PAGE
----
1. Unchanging Minds: Post-World War II Ideological Stability

I make the assumption that all members of Congress who do not change their party affiliation including those who change from the House to the Senate [4] have fixed ideological positions throughout their careers. Party switching is the one clear-cut case where ideological change should occur (Oppenheimer, 2000; Nokken, 2000; McCarty, Poole, and Rosenthal, 2001; Nokken and Poole, 2002). Accordingly, I treat legislators who switch parties as two individuals in this analysis.

To measure ideological stability, I employ a simple strategy. First, I use Optimal Classification to simultaneously scale all Houses and Senates since the end of World War II. In one dimension OC produces a rank ordering of all members and in two dimensions OC produces an ideal point for every member. The Presidents since Eisenhower are included in the scalings because they can be treated as members of Congress by using the Congressional Quarterly Presidential support roll calls. Presumably, if the President were able to vote, he would vote the direction indicated in the support roll calls (McCarty and Poole, 1995). Consequently, Presidents Eisenhower through George W. Bush are treated as members of both the House and Senate. The 140 legislators who served in both the House and Senate plus the 10 Presidents yields 150 legislators who act as "glue" to place the House and Senate in the same space.

Second, I apply OC separately to all twenty-eight Houses simultaneously and all twenty-eight Senates simultaneously and compare these estimates to those of the overall OC scaling using Spearman and Pearson correlations. Third, I compare the Common Space and DW-NOMINATE coordinates for each Chamber over the post WWII period with the corresponding OC estimates. Fourth, I separately scale every House and Senate in one and two dimensions using OC, W-NOMINATE, and Heckman-Snyder. I then compute Spearman/Pearson correlations between these one-Congress scalings and the corresponding coordinates/rank-orders in the overall OC scaling.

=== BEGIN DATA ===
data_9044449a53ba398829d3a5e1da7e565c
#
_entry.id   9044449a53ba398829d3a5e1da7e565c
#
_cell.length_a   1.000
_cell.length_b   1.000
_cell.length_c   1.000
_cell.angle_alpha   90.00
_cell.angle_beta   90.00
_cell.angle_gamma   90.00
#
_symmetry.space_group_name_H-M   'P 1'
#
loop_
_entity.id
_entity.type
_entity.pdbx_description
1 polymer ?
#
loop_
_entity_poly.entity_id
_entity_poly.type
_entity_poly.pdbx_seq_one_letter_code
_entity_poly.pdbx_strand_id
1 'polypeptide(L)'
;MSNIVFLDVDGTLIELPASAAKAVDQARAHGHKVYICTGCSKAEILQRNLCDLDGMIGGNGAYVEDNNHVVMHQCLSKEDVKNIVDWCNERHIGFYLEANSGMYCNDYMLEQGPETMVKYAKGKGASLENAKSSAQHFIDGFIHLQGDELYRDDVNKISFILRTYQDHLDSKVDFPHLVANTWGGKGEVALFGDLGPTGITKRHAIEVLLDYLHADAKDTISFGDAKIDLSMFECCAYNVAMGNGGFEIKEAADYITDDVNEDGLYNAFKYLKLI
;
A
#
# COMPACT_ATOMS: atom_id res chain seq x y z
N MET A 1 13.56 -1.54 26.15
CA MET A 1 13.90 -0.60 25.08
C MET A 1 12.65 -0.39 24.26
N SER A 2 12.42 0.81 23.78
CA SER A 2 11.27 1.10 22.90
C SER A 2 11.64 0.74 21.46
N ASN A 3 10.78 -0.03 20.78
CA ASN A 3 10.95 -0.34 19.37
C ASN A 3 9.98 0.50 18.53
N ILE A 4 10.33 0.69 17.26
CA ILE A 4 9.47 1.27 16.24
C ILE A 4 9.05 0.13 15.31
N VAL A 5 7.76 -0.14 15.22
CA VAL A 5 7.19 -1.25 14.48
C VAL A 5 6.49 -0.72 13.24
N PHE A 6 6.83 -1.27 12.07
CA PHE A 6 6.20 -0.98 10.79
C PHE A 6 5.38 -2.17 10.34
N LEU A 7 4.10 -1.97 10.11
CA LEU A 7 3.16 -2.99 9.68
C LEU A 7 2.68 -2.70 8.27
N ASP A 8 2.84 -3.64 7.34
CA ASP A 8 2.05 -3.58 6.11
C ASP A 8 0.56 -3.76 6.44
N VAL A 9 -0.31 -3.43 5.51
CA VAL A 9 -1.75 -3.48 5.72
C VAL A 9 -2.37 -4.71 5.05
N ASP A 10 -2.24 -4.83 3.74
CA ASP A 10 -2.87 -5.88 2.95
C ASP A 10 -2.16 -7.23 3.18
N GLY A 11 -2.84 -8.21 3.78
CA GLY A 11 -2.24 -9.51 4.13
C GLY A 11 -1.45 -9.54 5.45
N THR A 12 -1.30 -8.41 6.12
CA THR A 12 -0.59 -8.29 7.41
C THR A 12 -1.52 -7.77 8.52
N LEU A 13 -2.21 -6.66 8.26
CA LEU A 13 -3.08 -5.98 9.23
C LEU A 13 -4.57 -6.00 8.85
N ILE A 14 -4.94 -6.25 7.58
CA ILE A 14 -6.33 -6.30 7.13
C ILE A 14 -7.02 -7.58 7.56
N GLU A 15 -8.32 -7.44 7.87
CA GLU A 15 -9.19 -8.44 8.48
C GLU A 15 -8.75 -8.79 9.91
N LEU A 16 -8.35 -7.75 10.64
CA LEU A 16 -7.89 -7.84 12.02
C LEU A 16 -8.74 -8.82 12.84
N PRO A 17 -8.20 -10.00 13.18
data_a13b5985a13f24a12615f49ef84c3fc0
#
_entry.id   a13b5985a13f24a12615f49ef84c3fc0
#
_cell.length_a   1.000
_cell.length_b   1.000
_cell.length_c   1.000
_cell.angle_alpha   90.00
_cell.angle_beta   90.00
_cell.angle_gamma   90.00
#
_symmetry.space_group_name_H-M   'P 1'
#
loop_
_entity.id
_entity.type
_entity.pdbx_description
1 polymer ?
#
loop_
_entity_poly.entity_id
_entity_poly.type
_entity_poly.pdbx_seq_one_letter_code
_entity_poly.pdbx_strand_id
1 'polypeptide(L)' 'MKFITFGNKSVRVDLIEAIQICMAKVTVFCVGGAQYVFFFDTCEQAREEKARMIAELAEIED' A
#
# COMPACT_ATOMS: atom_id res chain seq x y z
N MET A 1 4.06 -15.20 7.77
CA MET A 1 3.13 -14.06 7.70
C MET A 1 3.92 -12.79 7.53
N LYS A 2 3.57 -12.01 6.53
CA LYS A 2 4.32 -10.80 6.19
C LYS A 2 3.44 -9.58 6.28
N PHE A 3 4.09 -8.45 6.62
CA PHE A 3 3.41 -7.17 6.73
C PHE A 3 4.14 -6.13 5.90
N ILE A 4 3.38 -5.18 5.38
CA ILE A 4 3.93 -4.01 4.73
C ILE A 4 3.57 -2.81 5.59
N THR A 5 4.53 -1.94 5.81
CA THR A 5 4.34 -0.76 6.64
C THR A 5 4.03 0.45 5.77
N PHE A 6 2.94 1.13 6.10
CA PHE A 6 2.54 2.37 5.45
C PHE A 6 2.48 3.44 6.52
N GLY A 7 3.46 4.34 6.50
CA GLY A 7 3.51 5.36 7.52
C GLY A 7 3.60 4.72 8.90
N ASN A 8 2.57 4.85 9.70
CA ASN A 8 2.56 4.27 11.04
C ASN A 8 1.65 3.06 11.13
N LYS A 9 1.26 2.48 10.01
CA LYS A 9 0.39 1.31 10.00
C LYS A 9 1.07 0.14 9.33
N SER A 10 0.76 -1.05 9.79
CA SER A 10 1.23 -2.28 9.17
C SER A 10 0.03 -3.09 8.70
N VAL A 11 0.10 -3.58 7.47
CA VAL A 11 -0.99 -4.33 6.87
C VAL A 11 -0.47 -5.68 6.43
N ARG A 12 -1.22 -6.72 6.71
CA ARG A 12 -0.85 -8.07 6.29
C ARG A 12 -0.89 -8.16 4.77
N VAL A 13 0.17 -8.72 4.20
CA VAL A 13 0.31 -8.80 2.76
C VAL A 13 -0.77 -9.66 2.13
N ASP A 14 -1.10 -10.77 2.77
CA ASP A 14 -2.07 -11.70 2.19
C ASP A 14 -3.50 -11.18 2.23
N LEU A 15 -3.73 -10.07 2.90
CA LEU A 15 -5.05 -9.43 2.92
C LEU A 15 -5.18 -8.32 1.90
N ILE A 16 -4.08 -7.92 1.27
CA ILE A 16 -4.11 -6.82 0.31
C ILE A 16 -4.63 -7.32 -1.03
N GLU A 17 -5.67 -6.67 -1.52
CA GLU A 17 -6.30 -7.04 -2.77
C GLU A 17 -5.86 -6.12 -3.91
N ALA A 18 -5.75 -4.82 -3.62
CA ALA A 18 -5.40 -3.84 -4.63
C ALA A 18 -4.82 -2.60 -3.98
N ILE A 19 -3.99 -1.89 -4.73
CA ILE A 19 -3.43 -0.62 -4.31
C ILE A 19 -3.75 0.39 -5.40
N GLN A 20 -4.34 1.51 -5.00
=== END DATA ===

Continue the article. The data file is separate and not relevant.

Before turning to these analyses, it will be helpful in the discussion below to first show the estimated two-dimensional joint OC configuration and use it to briefly discuss the changes in congressional voting since the end of World War II.

Figure 1 shows the two-dimensional spatial map for the 2,763 unique members of the House and Senate for Congresses 80 to 107. The first dimension is liberal-conservative and the second dimension captures conflict over race and civil rights. The "S" tokens are Southern Democrats, the "D" tokens are Northern (non-South) Democrats, and the "R" tokens are Republicans. [5] Although there is much over striking, the S tokens are concentrated at the top of the configuration. Before the 1980s, the second dimension clearly divided the Democratic Party into Northern and Southern factions and there was, in effect, a three-party system in Congress. The Northern and Southern Democrats formed a coalition to organize the chambers and divide the spoils, the Northern Democrats and Republicans formed a coalition to pass civil rights legislation, and the Southern Democrats and the Republicans formed the "conservative coalition".

Figure 1: OC Applied to All Houses and Senates 80 - 107 Congresses

The slight clockwise tilt of the "channel" that divides the two parties is a reflection of the cross-party coalitions. Although non-parametric, OC behaves as if it were extracting dimensions according to how much "variance" they account for. The Southern Democrats voted with the conservative Republicans against the Northern Democrats and the liberal Republicans (located at the bottom of the second dimension closest to the Northern Democrats) enough times so that when projected onto the first dimension, many liberal Republicans are to the left of many of the Southern Democrats.